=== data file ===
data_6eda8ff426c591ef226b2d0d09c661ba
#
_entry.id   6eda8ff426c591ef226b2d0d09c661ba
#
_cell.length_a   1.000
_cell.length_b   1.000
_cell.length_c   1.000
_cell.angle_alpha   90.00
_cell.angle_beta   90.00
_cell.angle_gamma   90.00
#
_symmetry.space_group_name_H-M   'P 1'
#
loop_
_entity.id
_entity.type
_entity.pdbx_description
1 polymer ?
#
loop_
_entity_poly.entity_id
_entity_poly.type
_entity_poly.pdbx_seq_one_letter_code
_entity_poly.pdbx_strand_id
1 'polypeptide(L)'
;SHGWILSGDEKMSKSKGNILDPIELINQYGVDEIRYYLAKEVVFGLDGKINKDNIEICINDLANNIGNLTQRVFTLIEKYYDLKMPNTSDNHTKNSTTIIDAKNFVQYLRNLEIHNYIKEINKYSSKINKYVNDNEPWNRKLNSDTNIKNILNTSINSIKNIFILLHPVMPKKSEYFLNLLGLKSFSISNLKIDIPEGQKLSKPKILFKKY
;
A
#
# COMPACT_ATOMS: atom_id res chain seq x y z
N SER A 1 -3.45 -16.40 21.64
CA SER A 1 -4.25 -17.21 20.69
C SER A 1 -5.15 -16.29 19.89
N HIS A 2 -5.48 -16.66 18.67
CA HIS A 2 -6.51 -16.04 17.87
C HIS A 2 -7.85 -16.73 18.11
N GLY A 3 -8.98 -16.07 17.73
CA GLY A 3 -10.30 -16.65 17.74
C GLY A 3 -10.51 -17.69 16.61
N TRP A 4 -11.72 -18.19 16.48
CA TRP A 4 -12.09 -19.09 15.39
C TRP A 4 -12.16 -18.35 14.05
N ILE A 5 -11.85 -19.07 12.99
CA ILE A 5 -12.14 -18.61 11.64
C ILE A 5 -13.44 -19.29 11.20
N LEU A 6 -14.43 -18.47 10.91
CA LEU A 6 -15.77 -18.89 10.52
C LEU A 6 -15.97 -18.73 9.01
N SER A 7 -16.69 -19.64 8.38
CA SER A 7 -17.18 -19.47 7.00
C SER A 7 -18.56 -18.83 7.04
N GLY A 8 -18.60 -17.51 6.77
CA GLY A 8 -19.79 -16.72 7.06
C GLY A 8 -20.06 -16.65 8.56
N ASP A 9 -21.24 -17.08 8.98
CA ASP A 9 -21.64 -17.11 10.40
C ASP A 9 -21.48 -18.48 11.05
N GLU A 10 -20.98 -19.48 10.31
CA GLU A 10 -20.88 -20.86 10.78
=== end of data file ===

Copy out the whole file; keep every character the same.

data_6eda8ff426c591ef226b2d0d09c661ba
#
_entry.id   6eda8ff426c591ef226b2d0d09c661ba
#
_cell.length_a   1.000
_cell.length_b   1.000
_cell.length_c   1.000
_cell.angle_alpha   90.00
_cell.angle_beta   90.00
_cell.angle_gamma   90.00
#
_symmetry.space_group_name_H-M   'P 1'
#
loop_
_entity.id
_entity.type
_entity.pdbx_description
1 polymer ?
#
loop_
_entity_poly.entity_id
_entity_poly.type
_entity_poly.pdbx_seq_one_letter_code
_entity_poly.pdbx_strand_id
1 'polypeptide(L)'
;SHGWILSGDEKMSKSKGNILDPIELINQYGVDEIRYYLAKEVVFGLDGKINKDNIEICINDLANNIGNLTQRVFTLIEKYYDLKMPNTSDNHTKNSTTIIDAKNFVQYLRNLEIHNYIKEINKYSSKINKYVNDNEPWNRKLNSDTNIKNILNTSINSIKNIFILLHPVMPKKSEYFLNLLGLKSFSISNLKIDIPEGQKLSKPKILFKKY
;
A
#
# COMPACT_ATOMS: atom_id res chain seq x y z
N SER A 1 -3.45 -16.40 21.64
CA SER A 1 -4.25 -17.21 20.69
C SER A 1 -5.15 -16.29 19.89
N HIS A 2 -5.48 -16.66 18.67
CA HIS A 2 -6.51 -16.04 17.87
C HIS A 2 -7.85 -16.73 18.11
N GLY A 3 -8.98 -16.07 17.73
CA GLY A 3 -10.30 -16.65 17.74
C GLY A 3 -10.51 -17.69 16.61
N TRP A 4 -11.72 -18.19 16.48
CA TRP A 4 -12.09 -19.09 15.39
C TRP A 4 -12.16 -18.35 14.05
N ILE A 5 -11.85 -19.07 12.99
CA ILE A 5 -12.14 -18.61 11.64
C ILE A 5 -13.44 -19.29 11.20
N LEU A 6 -14.43 -18.47 10.91
CA LEU A 6 -15.77 -18.89 10.52
C LEU A 6 -15.97 -18.73 9.01
N SER A 7 -16.69 -19.64 8.38
CA SER A 7 -17.18 -19.47 7.00
C SER A 7 -18.56 -18.83 7.04
N GLY A 8 -18.60 -17.51 6.77
CA GLY A 8 -19.79 -16.72 7.06
C GLY A 8 -20.06 -16.65 8.56
N ASP A 9 -21.24 -17.08 8.98
CA ASP A 9 -21.64 -17.11 10.40
C ASP A 9 -21.48 -18.48 11.05
N GLU A 10 -20.98 -19.48 10.31
CA GLU A 10 -20.88 -20.86 10.78